Homeschool Life, Personal Journey

Getting to the Whole Story: An Example from my Son

School started today, to my son’s horror. We’re finishing our history curriculum from last year because I went through K-12 never learning anything after WWII because we always ran out of school year before we ran out of boring textbook.

A History of US is one of my favorites because it’s a comprehensive, source-driven look at our past and not a boring textbook. Each day Gabe reads a few chapters and writes a paraphrase on his blog. Scroll down to his post. Did you know the bolded information? I didn’t.

There are many significant happenings, the details of which don’t transmit to Joe Public. In the case of my history ignorance, a textbook writer somewhere, sometime made the decision that the bolded piece of intel wasn’t worth the ink. I understand cuts must be made. But I don’t have to like it. I don’t have to trust someone, somewhere to filter my history for me. The way to bypass the textbook revisionist is to read as much source documentation as possible. And to believe: The man who tells the story is as important as the story itself.

Hiroshima and Nagasaki were destroyed by nuclear bombs. Both were destroyed because they were large, industrial cities that supported the Japanese war effort. Days before the bombing, pamphlets were dropped on Hiroshima to warn the citizens that the city would be destroyed, but nobody took it seriously. Hiroshima and Nagasaki were destroyed just 3 days apart. Somewhere between 129,000, and 226,000 people were killed in the two bombings combined. The pilots on the 509th Composite Group of the 313th Wing of the 21st Bombing Command of the 20th Air Force were chosen to do a secret mission. They practiced for it, but instead of practicing with huge amounts of missiles, they would practice with a single, medium sized weapon. Soon they were getting bored and even being taunted by other groups. They were taught to fear storms, especially electrical storms, and they never even knew why the whole time, but they still did it. When they flew over Hiroshima and they saw the bomb drop, at first it just looked like any ordinary bomb, but when it hit the city it made a huge explosion and a mushroom cloud. Three days later they did the same thing to Nagasaki, and the war ended. – Gabe, grade 7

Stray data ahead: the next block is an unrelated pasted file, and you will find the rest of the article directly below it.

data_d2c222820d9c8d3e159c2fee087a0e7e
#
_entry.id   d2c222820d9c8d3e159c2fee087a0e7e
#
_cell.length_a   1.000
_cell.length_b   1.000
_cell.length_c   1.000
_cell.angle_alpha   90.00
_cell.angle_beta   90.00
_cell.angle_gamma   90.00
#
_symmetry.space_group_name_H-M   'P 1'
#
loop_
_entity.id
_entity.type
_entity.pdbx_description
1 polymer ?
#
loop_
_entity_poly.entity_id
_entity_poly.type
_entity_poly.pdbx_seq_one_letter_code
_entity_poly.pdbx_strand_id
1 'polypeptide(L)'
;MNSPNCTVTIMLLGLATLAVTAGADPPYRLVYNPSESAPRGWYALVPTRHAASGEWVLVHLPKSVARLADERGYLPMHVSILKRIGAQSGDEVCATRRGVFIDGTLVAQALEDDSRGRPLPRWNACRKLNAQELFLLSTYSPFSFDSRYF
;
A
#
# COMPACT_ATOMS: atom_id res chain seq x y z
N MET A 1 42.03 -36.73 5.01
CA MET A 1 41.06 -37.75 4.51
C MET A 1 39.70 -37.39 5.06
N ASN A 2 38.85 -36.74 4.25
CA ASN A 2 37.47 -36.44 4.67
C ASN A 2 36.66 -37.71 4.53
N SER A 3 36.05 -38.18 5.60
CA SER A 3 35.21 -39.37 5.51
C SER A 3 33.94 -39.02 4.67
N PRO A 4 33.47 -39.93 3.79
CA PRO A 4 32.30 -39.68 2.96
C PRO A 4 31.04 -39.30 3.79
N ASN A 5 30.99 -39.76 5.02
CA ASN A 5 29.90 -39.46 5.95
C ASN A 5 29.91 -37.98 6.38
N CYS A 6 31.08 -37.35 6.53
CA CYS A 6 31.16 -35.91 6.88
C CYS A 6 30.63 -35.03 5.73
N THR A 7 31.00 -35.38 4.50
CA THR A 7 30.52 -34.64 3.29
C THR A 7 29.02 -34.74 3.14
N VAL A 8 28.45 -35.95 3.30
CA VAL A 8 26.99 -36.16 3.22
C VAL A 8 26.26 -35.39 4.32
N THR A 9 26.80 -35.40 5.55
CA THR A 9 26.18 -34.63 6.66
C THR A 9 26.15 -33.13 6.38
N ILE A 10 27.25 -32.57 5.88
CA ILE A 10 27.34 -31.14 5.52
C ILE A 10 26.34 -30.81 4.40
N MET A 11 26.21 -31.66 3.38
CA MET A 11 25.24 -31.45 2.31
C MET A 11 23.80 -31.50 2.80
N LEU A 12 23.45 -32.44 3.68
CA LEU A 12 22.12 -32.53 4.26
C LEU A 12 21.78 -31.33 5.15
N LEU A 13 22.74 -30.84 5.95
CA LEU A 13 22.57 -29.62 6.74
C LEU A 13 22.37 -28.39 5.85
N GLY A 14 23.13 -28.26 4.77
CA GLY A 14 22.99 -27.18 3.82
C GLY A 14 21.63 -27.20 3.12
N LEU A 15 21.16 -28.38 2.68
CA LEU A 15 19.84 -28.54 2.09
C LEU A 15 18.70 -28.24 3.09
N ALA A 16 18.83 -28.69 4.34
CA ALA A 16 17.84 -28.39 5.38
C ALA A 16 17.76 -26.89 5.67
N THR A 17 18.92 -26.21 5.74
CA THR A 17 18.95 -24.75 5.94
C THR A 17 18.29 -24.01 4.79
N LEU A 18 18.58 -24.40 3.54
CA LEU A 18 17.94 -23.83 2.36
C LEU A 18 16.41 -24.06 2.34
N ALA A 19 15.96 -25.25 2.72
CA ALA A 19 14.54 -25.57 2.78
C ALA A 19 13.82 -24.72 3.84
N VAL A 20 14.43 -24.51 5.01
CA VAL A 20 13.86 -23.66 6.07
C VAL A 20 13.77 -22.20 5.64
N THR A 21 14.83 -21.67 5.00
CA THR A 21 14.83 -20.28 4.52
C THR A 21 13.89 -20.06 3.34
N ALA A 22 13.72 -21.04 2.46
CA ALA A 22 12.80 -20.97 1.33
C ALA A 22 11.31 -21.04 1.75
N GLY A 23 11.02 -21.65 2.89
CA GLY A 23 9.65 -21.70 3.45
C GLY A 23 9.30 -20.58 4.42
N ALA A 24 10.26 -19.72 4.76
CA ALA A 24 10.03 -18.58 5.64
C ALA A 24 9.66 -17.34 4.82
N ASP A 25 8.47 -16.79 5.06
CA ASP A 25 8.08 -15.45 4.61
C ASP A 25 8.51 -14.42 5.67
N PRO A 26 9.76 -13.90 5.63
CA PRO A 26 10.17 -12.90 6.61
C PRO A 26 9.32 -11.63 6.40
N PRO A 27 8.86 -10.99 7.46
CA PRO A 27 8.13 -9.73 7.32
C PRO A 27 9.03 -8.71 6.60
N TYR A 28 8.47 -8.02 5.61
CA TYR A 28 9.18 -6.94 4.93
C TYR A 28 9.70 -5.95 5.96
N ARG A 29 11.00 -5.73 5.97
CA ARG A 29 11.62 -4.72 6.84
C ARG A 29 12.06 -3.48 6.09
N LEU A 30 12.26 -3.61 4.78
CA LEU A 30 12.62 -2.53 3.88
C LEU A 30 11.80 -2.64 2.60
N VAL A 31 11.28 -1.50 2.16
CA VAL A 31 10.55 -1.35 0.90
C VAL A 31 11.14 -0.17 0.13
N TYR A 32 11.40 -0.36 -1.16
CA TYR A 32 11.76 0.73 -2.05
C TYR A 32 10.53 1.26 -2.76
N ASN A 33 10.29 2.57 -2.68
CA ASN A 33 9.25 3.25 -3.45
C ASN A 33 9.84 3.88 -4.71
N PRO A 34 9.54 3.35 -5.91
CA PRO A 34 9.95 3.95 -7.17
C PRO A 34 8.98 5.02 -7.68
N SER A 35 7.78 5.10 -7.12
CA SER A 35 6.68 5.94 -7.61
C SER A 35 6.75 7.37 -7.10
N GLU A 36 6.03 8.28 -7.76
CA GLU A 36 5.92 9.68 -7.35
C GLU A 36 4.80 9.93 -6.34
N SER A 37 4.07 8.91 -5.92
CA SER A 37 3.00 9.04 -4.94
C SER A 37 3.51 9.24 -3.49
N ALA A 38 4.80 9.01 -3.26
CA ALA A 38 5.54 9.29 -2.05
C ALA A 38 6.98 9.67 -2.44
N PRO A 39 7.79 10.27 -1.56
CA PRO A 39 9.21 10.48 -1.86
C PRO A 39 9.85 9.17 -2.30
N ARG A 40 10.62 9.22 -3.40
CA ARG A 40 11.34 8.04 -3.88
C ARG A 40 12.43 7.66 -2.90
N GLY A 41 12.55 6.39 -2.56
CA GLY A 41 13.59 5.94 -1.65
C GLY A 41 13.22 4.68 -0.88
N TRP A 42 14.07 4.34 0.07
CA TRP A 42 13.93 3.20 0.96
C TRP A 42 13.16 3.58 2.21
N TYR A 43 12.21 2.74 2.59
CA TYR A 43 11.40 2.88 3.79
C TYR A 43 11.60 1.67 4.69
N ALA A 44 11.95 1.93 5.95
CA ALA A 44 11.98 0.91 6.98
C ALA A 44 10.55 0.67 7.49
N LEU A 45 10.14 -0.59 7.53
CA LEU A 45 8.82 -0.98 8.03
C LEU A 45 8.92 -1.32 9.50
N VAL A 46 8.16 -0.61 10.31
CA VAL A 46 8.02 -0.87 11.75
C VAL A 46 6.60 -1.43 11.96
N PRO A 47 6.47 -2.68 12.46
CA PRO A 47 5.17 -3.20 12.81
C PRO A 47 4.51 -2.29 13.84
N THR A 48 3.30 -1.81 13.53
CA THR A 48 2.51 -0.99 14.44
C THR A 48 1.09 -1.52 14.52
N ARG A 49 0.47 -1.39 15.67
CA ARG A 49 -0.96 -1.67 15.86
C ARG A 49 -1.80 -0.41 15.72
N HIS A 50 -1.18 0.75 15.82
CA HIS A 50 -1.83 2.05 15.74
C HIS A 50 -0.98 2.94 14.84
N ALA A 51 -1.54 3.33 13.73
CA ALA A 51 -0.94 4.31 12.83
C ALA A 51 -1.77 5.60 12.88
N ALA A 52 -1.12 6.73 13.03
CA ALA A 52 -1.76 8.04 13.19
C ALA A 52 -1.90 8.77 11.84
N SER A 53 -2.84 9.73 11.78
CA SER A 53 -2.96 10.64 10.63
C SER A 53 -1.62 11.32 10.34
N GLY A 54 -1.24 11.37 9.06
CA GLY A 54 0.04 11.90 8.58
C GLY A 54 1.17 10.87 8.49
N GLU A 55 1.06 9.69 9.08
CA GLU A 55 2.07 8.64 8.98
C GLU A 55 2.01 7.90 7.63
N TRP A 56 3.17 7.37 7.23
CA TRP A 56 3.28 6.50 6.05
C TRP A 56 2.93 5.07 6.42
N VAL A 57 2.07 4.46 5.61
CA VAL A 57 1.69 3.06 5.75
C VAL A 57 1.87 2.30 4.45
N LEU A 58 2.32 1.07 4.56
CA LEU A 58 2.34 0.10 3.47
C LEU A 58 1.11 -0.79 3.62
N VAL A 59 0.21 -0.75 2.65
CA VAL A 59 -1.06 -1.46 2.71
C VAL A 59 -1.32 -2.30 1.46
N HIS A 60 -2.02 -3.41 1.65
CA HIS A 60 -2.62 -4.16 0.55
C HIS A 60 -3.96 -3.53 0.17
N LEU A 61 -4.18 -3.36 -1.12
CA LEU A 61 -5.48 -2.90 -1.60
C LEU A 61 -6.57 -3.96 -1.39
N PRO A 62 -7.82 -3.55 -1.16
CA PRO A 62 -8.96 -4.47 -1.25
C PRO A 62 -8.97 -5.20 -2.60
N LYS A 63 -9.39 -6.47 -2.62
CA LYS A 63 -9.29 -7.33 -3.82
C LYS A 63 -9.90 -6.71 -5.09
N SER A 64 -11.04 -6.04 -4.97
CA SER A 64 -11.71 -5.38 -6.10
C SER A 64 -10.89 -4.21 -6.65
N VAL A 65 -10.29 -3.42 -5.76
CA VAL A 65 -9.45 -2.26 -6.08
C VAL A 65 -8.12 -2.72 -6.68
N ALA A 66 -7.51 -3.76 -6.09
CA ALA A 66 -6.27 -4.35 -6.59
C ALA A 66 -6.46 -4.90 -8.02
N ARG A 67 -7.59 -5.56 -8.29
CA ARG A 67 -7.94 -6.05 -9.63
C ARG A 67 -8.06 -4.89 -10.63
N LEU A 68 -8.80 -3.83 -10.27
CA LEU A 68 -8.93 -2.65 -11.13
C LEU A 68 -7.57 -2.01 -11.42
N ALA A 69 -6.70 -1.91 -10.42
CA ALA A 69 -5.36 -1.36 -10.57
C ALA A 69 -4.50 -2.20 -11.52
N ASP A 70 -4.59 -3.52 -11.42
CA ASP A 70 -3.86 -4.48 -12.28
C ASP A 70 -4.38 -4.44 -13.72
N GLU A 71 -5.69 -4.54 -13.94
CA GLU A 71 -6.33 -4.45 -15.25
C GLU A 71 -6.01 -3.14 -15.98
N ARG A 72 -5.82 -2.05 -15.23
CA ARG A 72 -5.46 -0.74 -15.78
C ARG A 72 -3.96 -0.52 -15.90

What happened at Hiroshima and Nagasaki was terrible. I was always taught that. Lately, I’ve been told I should feel ashamed of my country’s actions: the decision to drop the bomb. That’s when I start getting uncomfortable, and you should too. There are so many atrocities through the ages that, were we to begin serving penance for the actions of people who lived and died long before us and in a world entirely different from ours– we open a can of Dune-sized worms. Do you feel it, opening? I do. We’re in the middle of a shift; it’s fashionable to measure antiquated actions with a ruler of modern philosophy.

Who am I, in 2017, to decide whether or Truman should have dropped the bomb in 1945?

Truman, for his part, thought he was bringing the war to a swift close. Taken in its time, the decision was the right one… and to judge the decisions of people in 1945 by the standards of 201[7] is not only ahistorical, it is pointless. Truman and his advisers made the only decision they could have made; indeed, considered in the context of World War II, it wasn’t really much of a decision at all (Tom Nichols).

The above quote is why, when we’re done with our history curriculum, we’ll read through every source document provided by A History of US, all organized into the last volume, #12. Then Gabe will read Hiroshima Diary, by Dr. Michihiko Hachiya, who survived the Hiroshima bombing, witnessed first-hand the devastation, and did his best to treat a formerly unknown condition: radiation poisoning.

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